A Guide to the
in the Residence Halls
network now available in all on-campus residences
During the Summer of 2010, the University completed the installation of a wireless network system in the main-campus residence halls. You should be able to receive a "WiFi" signal in all areas of your suite or bedroom, and in most laundry rooms and meeting rooms, and even some areas outside of the buildings. We hope that you enjoy using the new wireless system, find it convenient, and find ways to use it to enhance your learning experience at the University.
Most computers and WiFi-capable devices will automatically "see" the network. Look for and select the network on your computer or device named "uhartford."
Network name: uhartford
The computer or device may then ask for a network password, often called a "security key," a "WEP key," or "WEP-128 key." This is a 26-digit password that is used to encrypt your wireless data to make it more difficult for others to intercept. The University's WEP key (which is the same everywhere on campus) is 0123456789abcdef9876543210. Yes, it's a long password, but we've made it fairly easy to remember and type -- notice that it's just zero through nine, "a" through "f", and nine back down through zero. Most computers and devices will remember this password forever once you type it in, so you shouldn't need to memorize it.
WEP key: 0123456789abcdef9876543210
Then, start a web browser on your device. You will automatically be directed to the Network Authentication System where you must enter your University of Hartford email name (only -- without the "@hartford.edu" part), and your email password. Your web browser will then automatically continue to its usual home page, and your computer is now connected to the campuswide network, and the Internet.
For a more detailed discussion of wireless networking on campus, see Wireless Networking at UofH.
It is important to understand that in such a large wireless installation, there are some limitations to how you can use the "airspace" on campus, as compared to home, and some devices will not work in an authenticated system such as the University's.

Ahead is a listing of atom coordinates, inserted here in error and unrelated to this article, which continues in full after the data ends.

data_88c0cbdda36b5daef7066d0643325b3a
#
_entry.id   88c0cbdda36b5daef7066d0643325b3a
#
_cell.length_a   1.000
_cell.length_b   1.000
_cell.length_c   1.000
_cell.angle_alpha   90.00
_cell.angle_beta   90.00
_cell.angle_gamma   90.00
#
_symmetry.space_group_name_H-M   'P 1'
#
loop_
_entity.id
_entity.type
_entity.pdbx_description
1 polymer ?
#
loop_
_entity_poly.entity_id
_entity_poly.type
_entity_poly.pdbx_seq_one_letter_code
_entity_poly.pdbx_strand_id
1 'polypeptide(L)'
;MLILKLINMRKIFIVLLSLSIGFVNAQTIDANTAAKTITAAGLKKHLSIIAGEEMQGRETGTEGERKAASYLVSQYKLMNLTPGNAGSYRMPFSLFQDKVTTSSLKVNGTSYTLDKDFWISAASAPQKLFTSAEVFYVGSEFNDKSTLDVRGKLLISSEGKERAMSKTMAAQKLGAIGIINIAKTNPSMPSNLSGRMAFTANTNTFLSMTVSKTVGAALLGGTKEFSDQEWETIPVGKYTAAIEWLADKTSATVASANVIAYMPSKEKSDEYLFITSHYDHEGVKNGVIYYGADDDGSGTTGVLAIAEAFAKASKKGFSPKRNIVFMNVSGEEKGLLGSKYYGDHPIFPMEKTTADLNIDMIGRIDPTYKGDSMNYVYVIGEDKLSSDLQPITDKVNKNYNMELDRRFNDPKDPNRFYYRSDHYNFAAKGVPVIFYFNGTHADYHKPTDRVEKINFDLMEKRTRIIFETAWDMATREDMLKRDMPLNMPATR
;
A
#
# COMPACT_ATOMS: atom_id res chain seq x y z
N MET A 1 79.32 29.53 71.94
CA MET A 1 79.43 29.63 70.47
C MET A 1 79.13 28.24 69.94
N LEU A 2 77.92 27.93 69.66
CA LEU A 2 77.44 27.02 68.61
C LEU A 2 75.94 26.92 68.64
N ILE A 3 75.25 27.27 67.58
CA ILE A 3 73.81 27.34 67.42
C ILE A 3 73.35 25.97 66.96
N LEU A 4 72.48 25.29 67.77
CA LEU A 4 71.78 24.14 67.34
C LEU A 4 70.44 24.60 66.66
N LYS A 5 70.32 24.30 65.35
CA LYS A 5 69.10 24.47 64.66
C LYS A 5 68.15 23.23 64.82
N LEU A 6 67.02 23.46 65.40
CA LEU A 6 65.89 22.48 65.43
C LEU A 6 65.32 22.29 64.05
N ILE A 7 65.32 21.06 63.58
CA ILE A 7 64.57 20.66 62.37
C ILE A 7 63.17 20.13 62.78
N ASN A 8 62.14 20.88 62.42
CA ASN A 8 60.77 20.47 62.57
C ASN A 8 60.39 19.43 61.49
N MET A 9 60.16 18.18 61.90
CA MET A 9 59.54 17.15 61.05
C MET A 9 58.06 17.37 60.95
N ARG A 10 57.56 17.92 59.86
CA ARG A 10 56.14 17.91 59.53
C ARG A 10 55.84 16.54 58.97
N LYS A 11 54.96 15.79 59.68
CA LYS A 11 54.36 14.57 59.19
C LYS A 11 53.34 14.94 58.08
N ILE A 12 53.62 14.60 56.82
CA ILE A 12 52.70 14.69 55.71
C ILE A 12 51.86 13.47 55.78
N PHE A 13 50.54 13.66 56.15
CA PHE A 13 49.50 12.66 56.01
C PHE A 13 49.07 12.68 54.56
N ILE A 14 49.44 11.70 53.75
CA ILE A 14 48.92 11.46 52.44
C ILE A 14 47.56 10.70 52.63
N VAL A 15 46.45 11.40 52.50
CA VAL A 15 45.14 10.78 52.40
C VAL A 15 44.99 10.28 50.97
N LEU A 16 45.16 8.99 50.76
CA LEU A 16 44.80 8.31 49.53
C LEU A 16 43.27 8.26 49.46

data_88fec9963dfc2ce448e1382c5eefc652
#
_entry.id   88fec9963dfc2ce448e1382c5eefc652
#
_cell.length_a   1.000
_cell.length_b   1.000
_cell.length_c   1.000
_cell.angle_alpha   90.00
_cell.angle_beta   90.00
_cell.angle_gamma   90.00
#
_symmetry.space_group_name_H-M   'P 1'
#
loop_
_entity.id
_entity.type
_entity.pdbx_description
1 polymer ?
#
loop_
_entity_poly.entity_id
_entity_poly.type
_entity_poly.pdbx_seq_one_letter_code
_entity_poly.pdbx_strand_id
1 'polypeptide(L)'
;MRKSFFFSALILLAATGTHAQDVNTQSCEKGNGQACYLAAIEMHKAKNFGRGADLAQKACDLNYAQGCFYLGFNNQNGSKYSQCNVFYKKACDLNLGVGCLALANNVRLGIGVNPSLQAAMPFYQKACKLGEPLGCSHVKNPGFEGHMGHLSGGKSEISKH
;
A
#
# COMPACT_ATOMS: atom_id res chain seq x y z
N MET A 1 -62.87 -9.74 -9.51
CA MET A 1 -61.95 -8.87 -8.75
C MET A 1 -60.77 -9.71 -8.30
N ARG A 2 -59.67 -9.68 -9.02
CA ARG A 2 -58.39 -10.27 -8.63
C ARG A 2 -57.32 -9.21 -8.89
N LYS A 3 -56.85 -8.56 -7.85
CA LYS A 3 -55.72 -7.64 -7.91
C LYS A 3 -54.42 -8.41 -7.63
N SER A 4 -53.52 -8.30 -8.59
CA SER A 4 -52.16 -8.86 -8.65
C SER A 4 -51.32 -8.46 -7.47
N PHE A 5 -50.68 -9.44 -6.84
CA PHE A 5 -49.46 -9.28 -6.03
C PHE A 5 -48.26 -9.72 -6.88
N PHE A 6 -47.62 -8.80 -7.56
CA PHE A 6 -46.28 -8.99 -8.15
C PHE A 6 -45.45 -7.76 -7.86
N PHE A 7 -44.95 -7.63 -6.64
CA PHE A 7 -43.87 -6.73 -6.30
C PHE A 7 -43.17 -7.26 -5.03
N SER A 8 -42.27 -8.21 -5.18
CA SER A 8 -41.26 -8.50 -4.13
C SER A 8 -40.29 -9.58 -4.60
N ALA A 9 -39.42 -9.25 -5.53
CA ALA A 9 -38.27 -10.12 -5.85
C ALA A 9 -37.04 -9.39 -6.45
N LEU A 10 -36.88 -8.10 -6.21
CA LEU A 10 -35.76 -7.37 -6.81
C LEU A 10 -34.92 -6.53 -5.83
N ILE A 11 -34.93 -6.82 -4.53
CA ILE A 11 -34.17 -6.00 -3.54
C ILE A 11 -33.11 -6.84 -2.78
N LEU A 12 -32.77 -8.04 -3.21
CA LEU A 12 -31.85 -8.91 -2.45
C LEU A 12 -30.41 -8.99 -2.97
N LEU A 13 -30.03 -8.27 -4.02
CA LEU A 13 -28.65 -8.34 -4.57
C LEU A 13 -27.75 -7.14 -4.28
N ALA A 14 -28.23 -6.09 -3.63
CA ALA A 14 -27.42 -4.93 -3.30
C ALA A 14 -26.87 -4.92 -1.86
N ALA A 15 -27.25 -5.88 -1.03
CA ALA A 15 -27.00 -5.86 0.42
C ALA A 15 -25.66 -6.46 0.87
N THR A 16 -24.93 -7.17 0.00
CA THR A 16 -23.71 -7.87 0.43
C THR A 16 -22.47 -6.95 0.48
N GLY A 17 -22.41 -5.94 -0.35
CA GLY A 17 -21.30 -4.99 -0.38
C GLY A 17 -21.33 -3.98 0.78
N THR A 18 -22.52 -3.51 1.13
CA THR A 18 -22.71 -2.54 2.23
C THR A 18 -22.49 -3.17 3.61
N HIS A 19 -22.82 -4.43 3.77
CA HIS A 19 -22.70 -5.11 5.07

You may only operate wireless "client" devices on the University campus. Such devices include laptop and desktop computers with WiFi, smartphones that can connect to WiFi networks, some gaming consoles such as Playstation3 and Wii, tablets such a Apple iPad and Dell Streak, etc. -- any WiFi capable device with a web browser should work.
Why can't I install my own wireless network?
In addition, to ensure maximum network performance (in terms of speed, signal strength, and reliability), all of these radios operate on one of three non-overlapping channels (WiFi channels 1, 6, and 11), and are all carefully tuned to maximize signal strength in all locations while not interfering with each other. If two of the radios are on the same channel (or within 4 channels of each other) and are too close to each other, their signals interfere with each other, causing connected computers to communicate slowly with the network -- if they can connect at all.
The University network was carefully designed, and is continuously monitored to maintain the maximum performance and reliability possible for the potentially thousands of people using it. Introducing a new ("rogue") access point into the system damages the very delicate balance of the system. While you might be able to connect to your rogue device, especially if you were very close to it, the device would "pollute" the airwaves for one or two hundred feet in all directions above, below, and around it, likely denying others access to the University network.
Code of Conduct
verify that you're connected to the University's
It is possible for other unscrupulous residents to set up a wireless access point and attempt to make it look like a "real" University of Hartford device. (Anyone caught doing this would be charged under the University Judicial Code.) Once you connect to such a device, that person could then easily observe your network traffic and steal your passwords and other information from you. There are three things you should check to ensure that you are connected to the University's wireless network:
to get help
Need help connecting to the wireless network? Call the ITS Computer Support Line at 860.768.5999 or bring your computer or device to the Computer Support Center in CC113.
University of Hartford Information Technology Services
Belkin, Apple, Sprint, Verizon and Dell are trademarks of their
Apple Airport, Apple Time Capsule, iPhone, and iPad are trademarks of Apple Inc.
Maxtor and Central Axis are trademarks of Seagate Technology LLC.
Google Android is a trademark of Google, Inc.
Playstation3 and Sony Dash are trademarks of Sony Corporation.
Wii is a trademark of Nintendo.
Dell Streak is a trademark of Dell Inc.
Xbox360 is a trademark of Microsoft Corporation.
Roku Netplayer is a trademark of Roku, Inc.